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US agency's interns follow trail of doomed 1846 Donner Party to highlight history for youth

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SALT LAKE CITY — A group of U.S. Bureau of Land Management interns trekked three days this week across a blistering stretch of Utah desert, recreating part of the 1846 path of the ill-fated Donner Party.

The path across Utah's Great Salt Lake Desert en route to California delayed the Donner Party, leading to starvation, deaths and cannibalism when they became stranded in the Sierra Nevada later than expected.

While the trip was rough for the modern group, they were safe_accompanied by bureau staff and trail guides and taking breaks for water and food.

"The idea behind this was to essentially expose a younger generation to national historic trails," bureau spokesman Chad Douglas told The Associated Press. "You really can't get any closer to reliving history then we did."

As part of that effort to reach younger people, the group was posting messages to Twitter throughout the Monday-to-Wednesday trek. "High spirits as they summit #Hastings Pass in the Cedar Mtns. Little do they know ... the worst has yet to come," one tweet read.

The group also filmed the trip, and that footage will be compiled into a YouTube video later this year, Douglas said.

The group covered about 35 miles of the 90 mile trail the Donner Party crossed, Douglas said. "The entire 90 miles isn't feasible without putting ourselves in the same peril as others that traversed the area," he said.

PHOTO: In this Tuesday, July 8, 2014 photo provided by the Bureau of Land Management Utah, from left, Hannah Cowan, Michael Knight, and Jared Lundquist, a group of Bureau of Land Management interns, pause as they hike across the Great Salt Lake Desert, in Utah. They hiked three days across a blistering path of Utah desert this week to recreate part of the 1846 trek by the ill-fated Donner Party. Three BLM interns traveled about one-third of the waterless stretch of the Hastings Cutoff that the pioneers crossed. The path across Utah's Great Salt Lake Desert en route to California delayed the Donner Party, leading to starvation, deaths and cannibalism when they became stranded in the Sierra Nevada. (AP Photo/Bureau of Land Management Utah, Chad Douglas)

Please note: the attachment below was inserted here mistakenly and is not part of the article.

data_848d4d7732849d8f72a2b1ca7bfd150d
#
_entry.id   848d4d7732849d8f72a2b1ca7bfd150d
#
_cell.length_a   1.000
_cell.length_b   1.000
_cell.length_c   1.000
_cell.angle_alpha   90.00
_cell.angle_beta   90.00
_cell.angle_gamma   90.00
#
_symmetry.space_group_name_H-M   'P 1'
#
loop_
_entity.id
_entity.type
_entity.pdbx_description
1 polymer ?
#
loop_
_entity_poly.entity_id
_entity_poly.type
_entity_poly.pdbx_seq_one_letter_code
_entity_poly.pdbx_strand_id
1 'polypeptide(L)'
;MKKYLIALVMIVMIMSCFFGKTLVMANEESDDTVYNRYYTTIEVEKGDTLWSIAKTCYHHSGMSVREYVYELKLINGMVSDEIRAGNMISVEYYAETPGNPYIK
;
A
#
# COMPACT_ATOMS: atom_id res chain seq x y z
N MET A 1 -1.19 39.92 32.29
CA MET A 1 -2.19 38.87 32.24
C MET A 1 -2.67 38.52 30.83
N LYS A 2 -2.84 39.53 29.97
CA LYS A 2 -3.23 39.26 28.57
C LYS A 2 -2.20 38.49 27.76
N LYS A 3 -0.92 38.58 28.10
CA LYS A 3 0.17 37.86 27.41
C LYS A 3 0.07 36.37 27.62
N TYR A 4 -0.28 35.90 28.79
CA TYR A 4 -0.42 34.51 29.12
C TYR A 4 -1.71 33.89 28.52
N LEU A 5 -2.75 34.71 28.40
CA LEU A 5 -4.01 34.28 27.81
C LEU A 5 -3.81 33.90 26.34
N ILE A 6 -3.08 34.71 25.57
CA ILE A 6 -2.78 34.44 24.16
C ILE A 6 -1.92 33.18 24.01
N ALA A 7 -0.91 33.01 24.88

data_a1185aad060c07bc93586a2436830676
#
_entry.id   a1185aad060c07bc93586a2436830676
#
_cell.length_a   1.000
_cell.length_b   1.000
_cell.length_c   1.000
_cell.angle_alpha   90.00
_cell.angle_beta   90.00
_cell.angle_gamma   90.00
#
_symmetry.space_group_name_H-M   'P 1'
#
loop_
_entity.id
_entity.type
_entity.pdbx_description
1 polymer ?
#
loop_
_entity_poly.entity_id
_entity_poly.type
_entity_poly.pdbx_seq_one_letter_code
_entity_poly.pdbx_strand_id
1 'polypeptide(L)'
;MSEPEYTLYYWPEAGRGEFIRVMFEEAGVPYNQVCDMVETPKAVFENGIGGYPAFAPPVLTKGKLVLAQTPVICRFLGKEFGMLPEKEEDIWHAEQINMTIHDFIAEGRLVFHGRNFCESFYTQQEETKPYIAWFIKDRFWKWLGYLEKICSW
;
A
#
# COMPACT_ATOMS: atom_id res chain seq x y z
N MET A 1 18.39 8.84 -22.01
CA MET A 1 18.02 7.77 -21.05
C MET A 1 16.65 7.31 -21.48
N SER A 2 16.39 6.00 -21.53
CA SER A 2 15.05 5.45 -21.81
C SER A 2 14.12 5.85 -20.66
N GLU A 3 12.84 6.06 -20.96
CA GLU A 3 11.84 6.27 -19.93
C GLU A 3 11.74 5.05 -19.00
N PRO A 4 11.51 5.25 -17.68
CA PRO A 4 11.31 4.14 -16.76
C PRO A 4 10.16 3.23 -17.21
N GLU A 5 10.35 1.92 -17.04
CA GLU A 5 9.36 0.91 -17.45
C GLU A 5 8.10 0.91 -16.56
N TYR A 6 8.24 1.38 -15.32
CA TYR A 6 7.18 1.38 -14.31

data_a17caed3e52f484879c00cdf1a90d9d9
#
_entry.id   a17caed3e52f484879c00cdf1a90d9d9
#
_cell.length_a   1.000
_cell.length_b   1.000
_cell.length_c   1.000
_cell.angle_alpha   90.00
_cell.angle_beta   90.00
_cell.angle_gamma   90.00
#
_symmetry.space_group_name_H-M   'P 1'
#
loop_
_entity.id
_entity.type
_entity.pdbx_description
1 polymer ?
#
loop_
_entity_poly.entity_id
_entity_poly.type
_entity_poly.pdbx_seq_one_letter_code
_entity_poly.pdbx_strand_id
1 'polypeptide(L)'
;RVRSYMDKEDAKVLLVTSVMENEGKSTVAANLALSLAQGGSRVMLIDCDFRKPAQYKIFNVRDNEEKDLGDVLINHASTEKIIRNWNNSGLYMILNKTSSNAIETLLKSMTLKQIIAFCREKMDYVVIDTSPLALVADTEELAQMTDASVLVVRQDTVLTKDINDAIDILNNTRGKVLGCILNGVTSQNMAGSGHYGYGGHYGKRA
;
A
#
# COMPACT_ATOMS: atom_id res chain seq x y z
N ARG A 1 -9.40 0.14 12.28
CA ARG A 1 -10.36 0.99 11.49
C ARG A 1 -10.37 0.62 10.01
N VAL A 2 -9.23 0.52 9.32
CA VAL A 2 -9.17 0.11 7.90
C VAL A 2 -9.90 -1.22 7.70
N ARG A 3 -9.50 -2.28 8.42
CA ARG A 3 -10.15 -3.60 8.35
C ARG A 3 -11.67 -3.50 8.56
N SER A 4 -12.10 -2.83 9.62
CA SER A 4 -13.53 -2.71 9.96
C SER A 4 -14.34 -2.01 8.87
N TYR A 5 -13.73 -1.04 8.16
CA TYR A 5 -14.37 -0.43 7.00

In this Tuesday, July 8, 2014 photo provided by the Bureau of Land Management Utah, from left, Hannah Cowan, Michael Knight, and Jared Lundquist, a group of Bureau of Land Management interns, pause as they hike across the Great Salt Lake Desert, in Utah. They hiked three days across a blistering path of Utah desert this week to recreate part of the 1846 trek by the ill-fated Donner Party. Three BLM interns traveled about one-third of the waterless stretch of the Hastings Cutoff that the pioneers crossed. The path across Utah's Great Salt Lake Desert en route to California delayed the Donner Party, leading to starvation, deaths and cannibalism when they became stranded in the Sierra Nevada. (AP Photo/Bureau of Land Management Utah, Chad Douglas)

The group hiked at night sometimes, with daytime temperatures reaching nearly 100 degrees.

"You could see the heat waves all over the ground, mirages off in the distance," intern Hannah Cowan told KSL-TV (http://bit.ly/U6WncD). "The mountains looked like they were floating."

Michael Knight, another intern, said the trip was mentally taxing because it "just straight, flat and monotonous."

The group followed trail markers to stay on the path, and while they took steps to stay safe, Douglas said the group tried to keep the trek as authentic as possible.

"We don't want to be too rough on our interns. But they did hike large sections of the trail and we tried to stick to the time frame that the immigrants actually had as well," Douglas told KSL.

By Wednesday evening, the interns were tired and dirty but glad for the experience.

"The fact that we can get interns out there and have them experience that firsthand I think is really important," Douglas said, "and shows that we can also have fun while we're doing it and get them excited about the great outdoors."


Information from: KSL-TV, http://www.ksl.com/

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